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  • Brian McCormick

Why we are building retirement villages.

My initial interest in retirement housing was triggered by reading a business biography written by Duncan Bannatyne. He suggested that there would be great opportunities for entrepreneurs around what he called the “grey pound”, which is the money that is available from our aging population. He highlighted the aging demographics within the UK. I thought about it and realised that housing was certainly one area that was an exciting opportunity for this sector. I became quite excited about the opportunity as it fitted with my aspirations to build a UK wide business. I started to think about the business model. I thought about the advantages of living in a retirement community for the customers, there were so many! However I ran into a dilemma, I felt that perhaps it was morally wrong to segregate people, for any reason & especially because of age. I thought that it was not good for our society to build communities that children & older people were not living together. I came across a report by the Rowntree Foundation on retirement housing and it gave me complete clarity. A very large proportion of our over 65s are living very lonely lives. They are lonely because they are living in areas where their neighbours have to go out to work to pay their bills. It requires both parents in most homes to be working now. So we end up with a large and growing section of our communities who are living lonely and isolated lives, especially during the working week. This convinced me that it makes sense for retirement villages to be constructed.

We are in the business of creating communities for people whose children have grown up and left home. Quite often older people end up living alone, not because of choice but because of family circumstances. This can include the death of a spouse, divorce or perhaps their children moving away from their area for employment and opportunities.

Retired people are looking to live in communities that give them life. There is a reluctance to move to any development that is based around care in anyway. When people retire they are planning on living and enjoying life, they are certainly not planning on a journey to a nursing home. Seniors are happy to move to nursing homes and or assisted living accommodation when they get to that stage. Many people that move to retirement communities as a single person for whatever reason, can end up in second relationships.

Very often new friendships are formed in retirement developments that open new hobbies and pastimes for individuals. Retirement developments have been happening in the USA now for several decades and there is statistical evidence that people who move to them are living longer and also living independently for longer.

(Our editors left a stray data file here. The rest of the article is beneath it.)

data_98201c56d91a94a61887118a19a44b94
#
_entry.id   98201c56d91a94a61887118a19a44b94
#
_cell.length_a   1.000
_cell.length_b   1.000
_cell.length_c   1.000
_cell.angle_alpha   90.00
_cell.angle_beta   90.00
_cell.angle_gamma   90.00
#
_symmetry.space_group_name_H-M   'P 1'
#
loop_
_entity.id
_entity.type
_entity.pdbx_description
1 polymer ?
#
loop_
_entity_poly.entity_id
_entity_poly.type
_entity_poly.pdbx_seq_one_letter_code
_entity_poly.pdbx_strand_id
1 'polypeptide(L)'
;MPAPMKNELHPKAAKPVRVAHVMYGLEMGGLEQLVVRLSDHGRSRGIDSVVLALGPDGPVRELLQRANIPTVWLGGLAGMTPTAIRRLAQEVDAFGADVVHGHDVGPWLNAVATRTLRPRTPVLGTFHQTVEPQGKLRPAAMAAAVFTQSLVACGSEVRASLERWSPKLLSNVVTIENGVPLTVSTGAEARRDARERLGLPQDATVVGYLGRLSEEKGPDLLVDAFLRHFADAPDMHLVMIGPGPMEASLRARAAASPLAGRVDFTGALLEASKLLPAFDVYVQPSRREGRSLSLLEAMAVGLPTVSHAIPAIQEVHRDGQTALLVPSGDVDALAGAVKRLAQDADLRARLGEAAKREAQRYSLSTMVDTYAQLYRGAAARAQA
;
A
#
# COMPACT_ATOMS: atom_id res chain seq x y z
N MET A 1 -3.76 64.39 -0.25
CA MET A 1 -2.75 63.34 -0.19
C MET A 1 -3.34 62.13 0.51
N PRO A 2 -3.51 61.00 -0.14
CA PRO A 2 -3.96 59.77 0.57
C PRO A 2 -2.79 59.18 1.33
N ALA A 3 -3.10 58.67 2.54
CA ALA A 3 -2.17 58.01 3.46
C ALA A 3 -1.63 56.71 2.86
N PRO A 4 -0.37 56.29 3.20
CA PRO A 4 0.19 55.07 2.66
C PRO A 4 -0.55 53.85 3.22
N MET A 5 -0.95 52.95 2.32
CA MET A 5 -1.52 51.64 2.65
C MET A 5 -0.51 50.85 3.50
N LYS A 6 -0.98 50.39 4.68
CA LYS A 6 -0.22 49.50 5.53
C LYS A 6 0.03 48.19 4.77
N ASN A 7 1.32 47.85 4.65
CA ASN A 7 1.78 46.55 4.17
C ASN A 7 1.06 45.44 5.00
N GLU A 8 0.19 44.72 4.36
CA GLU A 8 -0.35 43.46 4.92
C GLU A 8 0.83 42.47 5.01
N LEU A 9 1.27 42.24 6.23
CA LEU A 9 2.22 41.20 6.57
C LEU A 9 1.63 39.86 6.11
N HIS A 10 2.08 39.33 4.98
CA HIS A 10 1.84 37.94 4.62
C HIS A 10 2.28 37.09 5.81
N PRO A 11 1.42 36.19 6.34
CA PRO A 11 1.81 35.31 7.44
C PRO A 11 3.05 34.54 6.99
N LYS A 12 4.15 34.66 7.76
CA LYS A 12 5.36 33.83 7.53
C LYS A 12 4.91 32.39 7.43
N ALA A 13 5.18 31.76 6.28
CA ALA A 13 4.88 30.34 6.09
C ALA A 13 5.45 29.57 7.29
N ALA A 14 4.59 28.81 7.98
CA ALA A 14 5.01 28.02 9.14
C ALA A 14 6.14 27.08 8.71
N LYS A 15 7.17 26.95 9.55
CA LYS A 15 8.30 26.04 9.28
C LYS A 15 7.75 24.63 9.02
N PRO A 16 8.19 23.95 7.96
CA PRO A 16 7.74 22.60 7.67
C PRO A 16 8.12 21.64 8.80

Retirement villages are required throughout the UK to cater for the ageing population. There is an opportunity to reinvigorate some high streets by creating retirement developments. There are also community land owners including councils, churches, schools & medical facilities that are in areas that would lend themselves to retirement developments. For local communities that are concerned about the lack of life & sustainability in their existing towns, villages & high streets there is an opportunity to create a new heart.

Many UK residents approaching retirement age have more capital tied up in their homes than they have in their pensions. There is a growing need for this sector of the population to be able to release capital along with moving to a home that is more suited to their ageing. This includes smaller properties with lower maintenance. There is also a social & emotional need to be living in community. When people stop working it can be a difficult time & the loss of social contact can have a massive bearing on their mental & physical health.

There is a large opportunity for providing rental properties to this section of society. We believe retirement village properties will be a recognised asset class in the future. They create stable long term income for investors. One of the impacts of this model which we believe will develop is that there will be a loss of inheritance which will impact on children & grandchildren. We don’t know the statistics but we believe a lot of inheritance recycles back into the housing sector through parents providing significant contributions to the purchase of their children’s own homes & quite often their first purchased home. This could well impact on the profile of home ownership. There could also be an unwritten rule with this type of assistance that the “investor” will expect to be supported by the “recipient” either financially or emotionally in their declining years. Many purchasers in retirement villages use the opportunity for inheritance tax planning. Their new homes can be purchased by their children for the occupation of their parents. The age restriction on retirement villages is based on the occupant as opposed to the owner.

We are only starting our journey on retirement Housing Development & it’s inevitable that we will be learning from every development. We are also aware that different parts of the country will have specific requirements unique to that community & we will welcome input on all aspects of the development. What is interesting about our current pipeline of development projects is that we have be approached by locals & or councils who have recognized the need in their area & the positive impact that it can have for their community to have a retirement village in their area.

If you feel that there is a retirement village required in your area please feel free to get in touch.



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